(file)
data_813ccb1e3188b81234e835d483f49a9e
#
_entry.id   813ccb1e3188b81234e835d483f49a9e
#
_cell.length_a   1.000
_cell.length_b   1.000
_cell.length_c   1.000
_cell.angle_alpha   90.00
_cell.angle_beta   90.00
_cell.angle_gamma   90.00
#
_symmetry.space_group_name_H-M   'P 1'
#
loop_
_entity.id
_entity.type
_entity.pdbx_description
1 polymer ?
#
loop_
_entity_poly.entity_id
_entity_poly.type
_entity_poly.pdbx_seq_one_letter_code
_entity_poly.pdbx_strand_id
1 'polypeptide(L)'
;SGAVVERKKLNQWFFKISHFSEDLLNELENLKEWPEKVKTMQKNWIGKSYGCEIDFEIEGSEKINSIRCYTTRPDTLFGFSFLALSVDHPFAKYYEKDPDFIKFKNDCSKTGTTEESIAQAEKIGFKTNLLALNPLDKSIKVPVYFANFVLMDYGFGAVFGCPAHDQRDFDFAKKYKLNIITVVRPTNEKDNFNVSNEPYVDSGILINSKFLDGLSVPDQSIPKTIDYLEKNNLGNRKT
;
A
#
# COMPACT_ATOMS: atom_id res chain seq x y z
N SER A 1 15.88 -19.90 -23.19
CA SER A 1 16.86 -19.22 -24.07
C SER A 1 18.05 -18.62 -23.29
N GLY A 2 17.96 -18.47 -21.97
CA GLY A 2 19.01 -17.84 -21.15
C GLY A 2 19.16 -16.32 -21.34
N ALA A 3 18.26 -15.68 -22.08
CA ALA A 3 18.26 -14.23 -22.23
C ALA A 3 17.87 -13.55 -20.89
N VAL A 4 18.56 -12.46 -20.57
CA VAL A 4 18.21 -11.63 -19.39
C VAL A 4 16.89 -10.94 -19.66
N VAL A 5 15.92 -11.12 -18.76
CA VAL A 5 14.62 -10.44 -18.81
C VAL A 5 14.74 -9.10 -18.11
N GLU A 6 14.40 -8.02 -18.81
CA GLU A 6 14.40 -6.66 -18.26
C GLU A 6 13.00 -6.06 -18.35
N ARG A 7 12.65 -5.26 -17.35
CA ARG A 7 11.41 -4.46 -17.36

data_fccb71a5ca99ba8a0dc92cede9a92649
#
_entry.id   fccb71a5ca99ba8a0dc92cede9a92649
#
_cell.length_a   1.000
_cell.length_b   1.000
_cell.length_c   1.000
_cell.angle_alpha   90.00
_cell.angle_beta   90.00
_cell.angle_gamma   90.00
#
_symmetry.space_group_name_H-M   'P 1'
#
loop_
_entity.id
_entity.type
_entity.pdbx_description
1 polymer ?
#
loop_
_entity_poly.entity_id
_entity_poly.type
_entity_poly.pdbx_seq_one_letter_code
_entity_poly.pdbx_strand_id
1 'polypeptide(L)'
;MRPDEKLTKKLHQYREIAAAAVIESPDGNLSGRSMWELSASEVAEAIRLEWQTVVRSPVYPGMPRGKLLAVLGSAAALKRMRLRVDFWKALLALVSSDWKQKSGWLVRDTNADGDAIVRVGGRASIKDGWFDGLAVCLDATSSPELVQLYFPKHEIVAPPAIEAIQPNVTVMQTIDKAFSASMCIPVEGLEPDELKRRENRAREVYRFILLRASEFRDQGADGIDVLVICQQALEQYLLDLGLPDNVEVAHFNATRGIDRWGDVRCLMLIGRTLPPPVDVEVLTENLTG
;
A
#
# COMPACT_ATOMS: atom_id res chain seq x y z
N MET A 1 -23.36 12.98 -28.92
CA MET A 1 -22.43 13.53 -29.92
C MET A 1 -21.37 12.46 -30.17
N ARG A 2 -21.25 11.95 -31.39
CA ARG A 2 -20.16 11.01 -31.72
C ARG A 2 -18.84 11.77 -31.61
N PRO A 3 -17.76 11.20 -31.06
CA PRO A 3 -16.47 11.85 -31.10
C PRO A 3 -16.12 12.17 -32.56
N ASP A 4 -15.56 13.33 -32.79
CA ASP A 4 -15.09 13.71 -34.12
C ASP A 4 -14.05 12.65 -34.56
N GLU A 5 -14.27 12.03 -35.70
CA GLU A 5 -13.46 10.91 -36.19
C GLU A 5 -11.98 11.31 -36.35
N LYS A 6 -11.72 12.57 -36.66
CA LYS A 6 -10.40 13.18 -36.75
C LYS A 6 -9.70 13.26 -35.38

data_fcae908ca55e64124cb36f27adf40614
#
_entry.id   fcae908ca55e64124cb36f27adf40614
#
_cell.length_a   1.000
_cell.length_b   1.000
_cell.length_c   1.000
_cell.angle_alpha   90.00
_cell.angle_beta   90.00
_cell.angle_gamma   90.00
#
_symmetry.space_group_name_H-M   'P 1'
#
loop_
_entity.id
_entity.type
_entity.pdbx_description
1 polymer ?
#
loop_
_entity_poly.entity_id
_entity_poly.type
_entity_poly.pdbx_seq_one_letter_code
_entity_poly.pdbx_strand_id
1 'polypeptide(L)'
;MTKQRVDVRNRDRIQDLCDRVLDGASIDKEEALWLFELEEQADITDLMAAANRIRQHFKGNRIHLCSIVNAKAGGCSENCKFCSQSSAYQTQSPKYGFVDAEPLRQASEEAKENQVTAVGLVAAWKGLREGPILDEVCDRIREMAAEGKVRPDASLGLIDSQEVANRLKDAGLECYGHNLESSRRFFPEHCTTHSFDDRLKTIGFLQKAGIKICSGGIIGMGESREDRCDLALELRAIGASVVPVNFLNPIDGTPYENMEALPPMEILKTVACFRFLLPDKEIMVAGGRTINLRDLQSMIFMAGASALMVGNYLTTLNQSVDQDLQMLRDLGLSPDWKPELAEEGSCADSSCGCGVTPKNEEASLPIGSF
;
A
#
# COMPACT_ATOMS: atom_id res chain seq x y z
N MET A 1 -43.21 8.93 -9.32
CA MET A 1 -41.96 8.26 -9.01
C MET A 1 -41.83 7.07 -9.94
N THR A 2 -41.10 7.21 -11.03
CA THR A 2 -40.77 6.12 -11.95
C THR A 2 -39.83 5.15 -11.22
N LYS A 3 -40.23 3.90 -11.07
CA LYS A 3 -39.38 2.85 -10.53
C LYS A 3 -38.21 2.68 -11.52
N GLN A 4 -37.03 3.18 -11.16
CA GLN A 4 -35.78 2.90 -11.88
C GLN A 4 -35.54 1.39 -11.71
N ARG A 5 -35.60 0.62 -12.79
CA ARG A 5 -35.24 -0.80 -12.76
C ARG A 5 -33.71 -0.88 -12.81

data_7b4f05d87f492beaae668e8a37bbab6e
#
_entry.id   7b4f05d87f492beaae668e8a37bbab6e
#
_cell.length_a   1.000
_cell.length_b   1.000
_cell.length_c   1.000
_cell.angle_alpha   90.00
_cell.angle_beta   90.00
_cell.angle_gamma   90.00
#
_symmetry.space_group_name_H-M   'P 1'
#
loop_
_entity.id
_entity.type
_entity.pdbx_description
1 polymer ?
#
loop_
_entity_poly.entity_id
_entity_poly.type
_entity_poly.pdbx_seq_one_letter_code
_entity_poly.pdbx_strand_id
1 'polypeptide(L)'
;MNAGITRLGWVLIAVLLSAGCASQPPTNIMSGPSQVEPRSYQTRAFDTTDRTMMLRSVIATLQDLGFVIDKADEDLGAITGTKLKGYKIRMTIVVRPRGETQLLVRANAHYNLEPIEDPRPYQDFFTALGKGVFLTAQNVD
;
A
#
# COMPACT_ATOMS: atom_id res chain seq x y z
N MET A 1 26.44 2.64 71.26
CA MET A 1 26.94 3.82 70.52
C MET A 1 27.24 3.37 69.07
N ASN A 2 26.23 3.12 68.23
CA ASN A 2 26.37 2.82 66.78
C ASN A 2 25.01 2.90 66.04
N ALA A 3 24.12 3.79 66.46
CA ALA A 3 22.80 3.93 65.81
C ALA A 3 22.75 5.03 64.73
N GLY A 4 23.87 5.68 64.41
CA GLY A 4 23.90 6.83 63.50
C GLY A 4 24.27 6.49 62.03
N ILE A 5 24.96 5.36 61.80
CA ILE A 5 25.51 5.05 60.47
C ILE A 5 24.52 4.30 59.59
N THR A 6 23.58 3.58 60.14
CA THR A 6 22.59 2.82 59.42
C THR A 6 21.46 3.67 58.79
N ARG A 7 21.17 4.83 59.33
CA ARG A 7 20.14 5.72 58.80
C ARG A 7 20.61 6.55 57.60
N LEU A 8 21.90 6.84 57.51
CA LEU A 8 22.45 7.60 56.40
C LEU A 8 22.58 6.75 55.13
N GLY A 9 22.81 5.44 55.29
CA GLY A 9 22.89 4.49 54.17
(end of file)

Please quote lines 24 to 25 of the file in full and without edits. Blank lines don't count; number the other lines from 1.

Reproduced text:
_entity_poly.pdbx_strand_id
1 'polypeptide(L)'